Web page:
The Supporting Cast – Tommy Lee Jones
The entire cast features a group of amazing actors, and you’ll probably spend the movie wondering where you’ve seen that guy before. With all the crazy beards and wigs, it makes it hard to place people. But in the end it doesn’t matter what they’ve done before, it’s what they’re screaming at each other in this film. If all the name calling and yelling in the House of Representatives is accurately portrayed in this movie, I really should watch some more C-SPAN. Because seeing a bunch of old white guys passionately defending their political argument is really fun, and hilarious, to watch. Tommy Lee Jones gets an honorable mention because he is the best of the entire supporting ensemble. He has some of the funniest moments in the movie, but he also has some of the most heart wrenching scenes – his absolute determination to see all men (and women) created equal is something to watch. If he doesn’t get a nomination for Best Supporting Actor I will be sorely disappointed.
While the actors all did a great job, one reason for that excellence is the script. Tony Kushner is responsible for the powerful words that make these politicians seem like great men. He’s known for his work on Angels In America and Munich, another great movie directed by Steven Spielberg. All those great stories that Abraham Lincoln tells are probably figments of Kushner’s mind, and they are some of the coolest parts of the film. There’s a reason I want to watch Lincoln again, and it’s because I want to make sure to hear every word. Because missing anything of this incredible script would be a crime.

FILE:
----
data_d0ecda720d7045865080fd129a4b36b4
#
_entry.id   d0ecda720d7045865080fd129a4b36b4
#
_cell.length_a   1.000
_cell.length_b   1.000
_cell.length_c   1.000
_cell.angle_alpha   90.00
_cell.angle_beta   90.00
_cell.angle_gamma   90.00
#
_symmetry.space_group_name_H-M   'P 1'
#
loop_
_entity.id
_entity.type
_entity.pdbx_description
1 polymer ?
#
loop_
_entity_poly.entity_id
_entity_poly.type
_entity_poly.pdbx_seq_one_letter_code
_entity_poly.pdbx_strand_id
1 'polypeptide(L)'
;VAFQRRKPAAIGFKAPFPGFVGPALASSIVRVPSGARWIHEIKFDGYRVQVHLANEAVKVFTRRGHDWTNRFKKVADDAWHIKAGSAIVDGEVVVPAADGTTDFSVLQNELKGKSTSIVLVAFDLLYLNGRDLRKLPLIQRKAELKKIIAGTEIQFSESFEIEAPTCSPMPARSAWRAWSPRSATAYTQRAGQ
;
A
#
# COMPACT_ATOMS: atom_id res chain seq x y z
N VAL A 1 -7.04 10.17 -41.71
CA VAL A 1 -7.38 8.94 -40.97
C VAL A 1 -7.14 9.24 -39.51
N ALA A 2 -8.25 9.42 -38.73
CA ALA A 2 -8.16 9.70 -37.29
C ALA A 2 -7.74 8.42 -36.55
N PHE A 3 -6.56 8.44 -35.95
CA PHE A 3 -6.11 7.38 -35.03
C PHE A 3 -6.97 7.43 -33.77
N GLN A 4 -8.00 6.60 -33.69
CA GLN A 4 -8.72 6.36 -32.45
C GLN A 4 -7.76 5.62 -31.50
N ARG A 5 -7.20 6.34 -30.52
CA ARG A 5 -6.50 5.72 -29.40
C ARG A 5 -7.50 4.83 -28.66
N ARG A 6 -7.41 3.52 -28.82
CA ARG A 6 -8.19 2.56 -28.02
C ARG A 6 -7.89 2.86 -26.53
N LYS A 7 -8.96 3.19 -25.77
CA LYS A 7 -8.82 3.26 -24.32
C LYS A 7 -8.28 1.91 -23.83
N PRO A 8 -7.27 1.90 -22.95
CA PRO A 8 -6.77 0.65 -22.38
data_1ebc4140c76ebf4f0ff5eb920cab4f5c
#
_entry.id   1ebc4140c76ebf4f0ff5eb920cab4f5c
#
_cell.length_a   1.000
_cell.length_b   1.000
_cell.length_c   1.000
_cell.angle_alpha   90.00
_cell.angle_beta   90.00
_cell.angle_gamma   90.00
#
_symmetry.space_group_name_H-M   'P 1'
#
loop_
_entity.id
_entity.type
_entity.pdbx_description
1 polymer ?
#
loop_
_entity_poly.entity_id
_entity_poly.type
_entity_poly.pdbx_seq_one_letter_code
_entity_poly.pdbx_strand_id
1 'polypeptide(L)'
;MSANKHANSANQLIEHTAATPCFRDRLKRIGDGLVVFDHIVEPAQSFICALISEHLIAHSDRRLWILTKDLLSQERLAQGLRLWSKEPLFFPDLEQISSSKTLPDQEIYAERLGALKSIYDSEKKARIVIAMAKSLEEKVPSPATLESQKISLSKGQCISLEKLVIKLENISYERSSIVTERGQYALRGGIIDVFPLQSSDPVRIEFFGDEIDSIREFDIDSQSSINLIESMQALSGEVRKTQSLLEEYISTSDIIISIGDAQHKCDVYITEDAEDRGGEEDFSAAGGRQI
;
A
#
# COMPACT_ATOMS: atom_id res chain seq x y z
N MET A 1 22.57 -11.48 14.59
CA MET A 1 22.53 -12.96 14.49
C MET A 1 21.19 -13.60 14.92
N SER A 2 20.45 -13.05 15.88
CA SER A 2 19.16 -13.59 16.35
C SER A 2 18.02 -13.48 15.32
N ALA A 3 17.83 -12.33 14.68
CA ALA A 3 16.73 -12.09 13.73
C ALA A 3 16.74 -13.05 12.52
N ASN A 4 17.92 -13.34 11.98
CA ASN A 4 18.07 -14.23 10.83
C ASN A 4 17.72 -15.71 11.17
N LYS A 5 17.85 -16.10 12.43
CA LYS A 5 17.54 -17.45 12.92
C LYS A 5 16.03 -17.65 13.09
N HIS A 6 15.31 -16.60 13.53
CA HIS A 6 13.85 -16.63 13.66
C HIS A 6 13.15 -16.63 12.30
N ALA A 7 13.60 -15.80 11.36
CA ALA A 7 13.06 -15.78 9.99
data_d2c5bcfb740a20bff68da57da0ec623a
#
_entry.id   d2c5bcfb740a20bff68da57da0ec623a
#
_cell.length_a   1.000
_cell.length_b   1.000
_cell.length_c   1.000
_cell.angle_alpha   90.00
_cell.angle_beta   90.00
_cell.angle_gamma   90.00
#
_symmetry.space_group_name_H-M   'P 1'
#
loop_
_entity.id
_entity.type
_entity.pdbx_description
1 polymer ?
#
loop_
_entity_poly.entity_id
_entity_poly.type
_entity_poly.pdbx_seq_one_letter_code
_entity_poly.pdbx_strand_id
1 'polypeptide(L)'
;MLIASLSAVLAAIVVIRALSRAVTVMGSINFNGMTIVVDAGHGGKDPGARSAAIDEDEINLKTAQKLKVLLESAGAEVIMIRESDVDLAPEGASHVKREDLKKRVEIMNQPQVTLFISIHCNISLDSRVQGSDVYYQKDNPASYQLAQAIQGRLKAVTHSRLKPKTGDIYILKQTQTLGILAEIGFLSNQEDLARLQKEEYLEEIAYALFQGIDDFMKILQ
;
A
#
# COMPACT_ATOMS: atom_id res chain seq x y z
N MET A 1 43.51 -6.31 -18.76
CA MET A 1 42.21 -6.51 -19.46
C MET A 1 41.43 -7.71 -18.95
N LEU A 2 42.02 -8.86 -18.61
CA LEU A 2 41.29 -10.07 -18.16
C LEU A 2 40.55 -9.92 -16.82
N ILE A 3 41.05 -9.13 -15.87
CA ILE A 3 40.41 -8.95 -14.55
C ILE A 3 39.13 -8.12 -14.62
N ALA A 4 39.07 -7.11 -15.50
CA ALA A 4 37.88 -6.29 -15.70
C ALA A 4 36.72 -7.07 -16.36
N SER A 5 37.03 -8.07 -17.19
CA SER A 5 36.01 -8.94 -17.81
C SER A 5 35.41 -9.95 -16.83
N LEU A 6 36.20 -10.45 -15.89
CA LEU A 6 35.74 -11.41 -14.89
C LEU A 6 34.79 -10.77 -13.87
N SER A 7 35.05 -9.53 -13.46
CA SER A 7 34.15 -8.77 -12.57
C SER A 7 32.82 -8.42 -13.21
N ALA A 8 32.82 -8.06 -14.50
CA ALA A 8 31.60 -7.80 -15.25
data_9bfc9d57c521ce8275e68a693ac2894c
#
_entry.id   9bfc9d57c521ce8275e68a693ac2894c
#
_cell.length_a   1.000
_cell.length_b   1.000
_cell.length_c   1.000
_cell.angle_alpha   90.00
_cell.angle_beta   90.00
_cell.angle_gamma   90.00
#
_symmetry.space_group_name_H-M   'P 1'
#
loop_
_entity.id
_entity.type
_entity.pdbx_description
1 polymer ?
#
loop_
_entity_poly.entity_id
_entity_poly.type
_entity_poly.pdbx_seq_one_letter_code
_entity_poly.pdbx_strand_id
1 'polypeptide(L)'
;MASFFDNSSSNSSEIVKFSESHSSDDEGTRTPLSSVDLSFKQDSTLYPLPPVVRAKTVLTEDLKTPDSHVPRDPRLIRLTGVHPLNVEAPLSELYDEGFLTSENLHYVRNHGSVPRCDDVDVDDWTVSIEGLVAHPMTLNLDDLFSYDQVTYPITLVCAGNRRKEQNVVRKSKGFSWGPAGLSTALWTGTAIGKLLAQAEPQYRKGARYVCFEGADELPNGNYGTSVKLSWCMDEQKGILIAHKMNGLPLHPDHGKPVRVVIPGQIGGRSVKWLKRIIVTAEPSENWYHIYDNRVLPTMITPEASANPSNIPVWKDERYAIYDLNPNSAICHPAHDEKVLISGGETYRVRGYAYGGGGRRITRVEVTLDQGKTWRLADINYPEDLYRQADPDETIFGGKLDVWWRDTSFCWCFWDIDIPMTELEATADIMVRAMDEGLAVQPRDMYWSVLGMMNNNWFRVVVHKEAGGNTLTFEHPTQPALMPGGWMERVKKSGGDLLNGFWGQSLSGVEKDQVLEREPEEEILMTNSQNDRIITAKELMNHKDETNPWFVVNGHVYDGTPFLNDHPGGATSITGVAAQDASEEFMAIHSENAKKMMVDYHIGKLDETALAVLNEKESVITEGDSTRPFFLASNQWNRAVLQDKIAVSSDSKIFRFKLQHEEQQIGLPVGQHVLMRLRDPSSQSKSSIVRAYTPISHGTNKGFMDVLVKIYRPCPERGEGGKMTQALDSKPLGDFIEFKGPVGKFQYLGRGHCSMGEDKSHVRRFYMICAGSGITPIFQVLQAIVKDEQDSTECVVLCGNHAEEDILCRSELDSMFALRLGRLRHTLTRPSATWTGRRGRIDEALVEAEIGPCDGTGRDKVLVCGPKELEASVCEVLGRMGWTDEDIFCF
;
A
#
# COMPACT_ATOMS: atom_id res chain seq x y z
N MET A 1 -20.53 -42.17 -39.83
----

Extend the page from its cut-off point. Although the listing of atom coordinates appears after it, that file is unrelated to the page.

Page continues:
Lots of Talk
If you’re the kind of person who falls asleep without an explosion to wake you up during a movie, this is not going to be the film for you. And while I truly enjoyed listening to Abraham Lincoln talk, he does sort of sound like your grandfather. As important as those many stories he tells are, it’s not always easy to listen and stay focused. You’ll want to see it again because there were moments where you probably zoned out a bit, either by being distracted by the other people in the theater (which in my case was filled to the brim with old people) or by the thoughts in your own head. But it’s not so much a bad thing, it simply gives you a reason to watch it over again.
Overall: 5 Stars out of 5
I was truly surprised by Lincoln. I expected a boring Oscar bait movie that wouldn’t have much for me to enjoy. Instead I watched an incredibly interesting story of our history come to life with beauty and humor. I had no idea about the political intrigue it took to pass the 13th Amendment, but watching it unfold was a life changing experience. It’s kind of corny, but it certainly made me proud of American history to see how hard we fought to free the oppressed. It made me hopeful that the United States might one day be what those men dreamed about – a place where every man, woman, and child is created equal regardless of race, gender, religion, or sexual orientation. Go see this movie immediately, and be prepared to sit and think about what our history means to you.